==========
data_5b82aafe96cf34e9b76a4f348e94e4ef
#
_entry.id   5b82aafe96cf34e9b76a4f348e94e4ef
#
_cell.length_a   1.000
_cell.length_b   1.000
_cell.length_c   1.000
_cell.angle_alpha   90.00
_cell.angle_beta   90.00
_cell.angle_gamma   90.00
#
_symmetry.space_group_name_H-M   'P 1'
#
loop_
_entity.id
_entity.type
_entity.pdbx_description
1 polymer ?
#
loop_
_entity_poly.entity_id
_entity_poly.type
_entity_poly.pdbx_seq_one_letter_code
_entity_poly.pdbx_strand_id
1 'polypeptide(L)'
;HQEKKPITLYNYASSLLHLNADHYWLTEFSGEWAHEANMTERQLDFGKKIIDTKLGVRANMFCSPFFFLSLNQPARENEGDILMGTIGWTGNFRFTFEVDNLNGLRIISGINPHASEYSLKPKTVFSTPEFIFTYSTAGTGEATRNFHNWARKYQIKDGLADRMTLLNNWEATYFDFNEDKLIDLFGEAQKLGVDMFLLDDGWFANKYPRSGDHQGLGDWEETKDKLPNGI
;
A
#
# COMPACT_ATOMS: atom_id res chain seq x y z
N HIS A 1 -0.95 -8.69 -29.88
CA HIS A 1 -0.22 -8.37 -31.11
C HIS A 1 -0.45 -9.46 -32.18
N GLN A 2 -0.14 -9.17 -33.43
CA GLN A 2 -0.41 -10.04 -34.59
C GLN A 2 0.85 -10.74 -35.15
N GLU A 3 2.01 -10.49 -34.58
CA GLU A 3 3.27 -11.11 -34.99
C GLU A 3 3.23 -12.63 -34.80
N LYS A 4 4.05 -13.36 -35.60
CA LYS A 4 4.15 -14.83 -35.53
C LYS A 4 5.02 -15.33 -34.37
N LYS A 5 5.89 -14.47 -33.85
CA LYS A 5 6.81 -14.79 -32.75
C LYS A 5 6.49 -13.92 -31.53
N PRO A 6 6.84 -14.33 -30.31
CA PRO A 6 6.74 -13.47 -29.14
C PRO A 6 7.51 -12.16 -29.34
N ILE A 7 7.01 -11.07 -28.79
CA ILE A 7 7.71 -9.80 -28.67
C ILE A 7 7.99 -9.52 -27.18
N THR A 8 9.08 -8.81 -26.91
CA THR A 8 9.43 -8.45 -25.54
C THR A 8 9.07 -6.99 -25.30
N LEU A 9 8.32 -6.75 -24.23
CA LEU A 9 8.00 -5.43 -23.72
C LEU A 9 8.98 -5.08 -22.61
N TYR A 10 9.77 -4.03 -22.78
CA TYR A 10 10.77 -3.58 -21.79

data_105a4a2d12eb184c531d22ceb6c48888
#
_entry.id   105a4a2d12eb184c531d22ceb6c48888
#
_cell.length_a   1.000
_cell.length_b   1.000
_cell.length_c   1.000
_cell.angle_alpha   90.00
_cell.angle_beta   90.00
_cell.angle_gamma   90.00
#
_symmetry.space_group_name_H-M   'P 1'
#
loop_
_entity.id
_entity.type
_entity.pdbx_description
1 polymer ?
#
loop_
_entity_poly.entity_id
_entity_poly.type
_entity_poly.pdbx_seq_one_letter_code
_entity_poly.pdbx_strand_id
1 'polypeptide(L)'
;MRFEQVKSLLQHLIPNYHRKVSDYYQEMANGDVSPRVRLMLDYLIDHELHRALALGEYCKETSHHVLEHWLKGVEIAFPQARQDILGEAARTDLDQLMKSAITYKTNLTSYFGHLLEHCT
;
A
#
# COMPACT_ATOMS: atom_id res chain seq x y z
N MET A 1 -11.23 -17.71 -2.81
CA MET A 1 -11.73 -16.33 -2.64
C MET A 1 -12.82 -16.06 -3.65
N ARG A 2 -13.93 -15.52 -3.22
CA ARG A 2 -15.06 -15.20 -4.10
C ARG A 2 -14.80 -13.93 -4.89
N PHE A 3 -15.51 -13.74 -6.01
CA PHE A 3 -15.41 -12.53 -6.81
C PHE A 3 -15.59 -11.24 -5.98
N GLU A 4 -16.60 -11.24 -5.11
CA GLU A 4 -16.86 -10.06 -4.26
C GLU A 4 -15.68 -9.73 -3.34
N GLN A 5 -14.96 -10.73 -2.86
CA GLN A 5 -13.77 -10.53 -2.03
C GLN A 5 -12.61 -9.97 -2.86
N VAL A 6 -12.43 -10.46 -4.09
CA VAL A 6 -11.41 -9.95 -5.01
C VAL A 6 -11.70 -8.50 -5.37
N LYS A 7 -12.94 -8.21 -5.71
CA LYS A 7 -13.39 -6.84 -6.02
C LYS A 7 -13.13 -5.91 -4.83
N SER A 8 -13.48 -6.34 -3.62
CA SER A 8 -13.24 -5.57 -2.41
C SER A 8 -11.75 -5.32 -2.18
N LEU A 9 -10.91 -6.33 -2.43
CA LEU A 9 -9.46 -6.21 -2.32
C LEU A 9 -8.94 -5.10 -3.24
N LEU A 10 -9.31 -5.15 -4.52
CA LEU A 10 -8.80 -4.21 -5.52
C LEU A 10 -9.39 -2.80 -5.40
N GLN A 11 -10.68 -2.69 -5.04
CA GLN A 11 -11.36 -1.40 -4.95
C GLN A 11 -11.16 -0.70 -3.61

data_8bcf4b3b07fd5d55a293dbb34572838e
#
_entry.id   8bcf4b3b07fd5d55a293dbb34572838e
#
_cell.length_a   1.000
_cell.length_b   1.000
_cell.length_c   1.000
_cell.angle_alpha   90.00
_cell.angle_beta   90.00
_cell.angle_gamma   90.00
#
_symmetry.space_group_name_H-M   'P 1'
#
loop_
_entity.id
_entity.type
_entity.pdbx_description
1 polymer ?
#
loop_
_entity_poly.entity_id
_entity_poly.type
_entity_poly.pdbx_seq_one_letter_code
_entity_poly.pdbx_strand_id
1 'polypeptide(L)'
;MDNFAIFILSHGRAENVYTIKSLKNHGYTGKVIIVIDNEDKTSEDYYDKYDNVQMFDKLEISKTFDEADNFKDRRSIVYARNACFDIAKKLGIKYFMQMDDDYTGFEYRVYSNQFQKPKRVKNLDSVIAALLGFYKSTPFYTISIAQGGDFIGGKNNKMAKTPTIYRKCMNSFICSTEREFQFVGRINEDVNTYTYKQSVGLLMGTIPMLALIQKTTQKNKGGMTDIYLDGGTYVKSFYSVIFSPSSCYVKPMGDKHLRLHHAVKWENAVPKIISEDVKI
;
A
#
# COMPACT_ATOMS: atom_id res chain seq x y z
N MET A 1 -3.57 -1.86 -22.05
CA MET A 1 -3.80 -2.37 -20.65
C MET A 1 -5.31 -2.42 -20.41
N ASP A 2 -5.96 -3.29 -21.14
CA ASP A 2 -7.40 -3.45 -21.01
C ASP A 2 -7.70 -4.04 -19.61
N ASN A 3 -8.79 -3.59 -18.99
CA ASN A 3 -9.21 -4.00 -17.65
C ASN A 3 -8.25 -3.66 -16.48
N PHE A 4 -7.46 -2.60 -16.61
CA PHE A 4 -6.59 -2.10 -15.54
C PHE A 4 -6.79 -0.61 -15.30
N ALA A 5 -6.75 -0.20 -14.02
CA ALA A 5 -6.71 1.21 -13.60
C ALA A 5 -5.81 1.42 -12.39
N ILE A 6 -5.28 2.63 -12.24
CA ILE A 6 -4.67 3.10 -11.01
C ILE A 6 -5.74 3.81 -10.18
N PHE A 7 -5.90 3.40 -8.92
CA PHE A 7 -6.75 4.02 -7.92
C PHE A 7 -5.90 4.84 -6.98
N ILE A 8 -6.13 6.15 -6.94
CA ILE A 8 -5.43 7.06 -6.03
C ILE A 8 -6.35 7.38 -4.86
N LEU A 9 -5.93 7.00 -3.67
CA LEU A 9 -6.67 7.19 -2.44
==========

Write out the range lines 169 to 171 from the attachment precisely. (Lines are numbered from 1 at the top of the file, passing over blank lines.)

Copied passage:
CA ILE A 6 -4.67 3.10 -11.01
C ILE A 6 -5.74 3.81 -10.18
N PHE A 7 -5.90 3.40 -8.92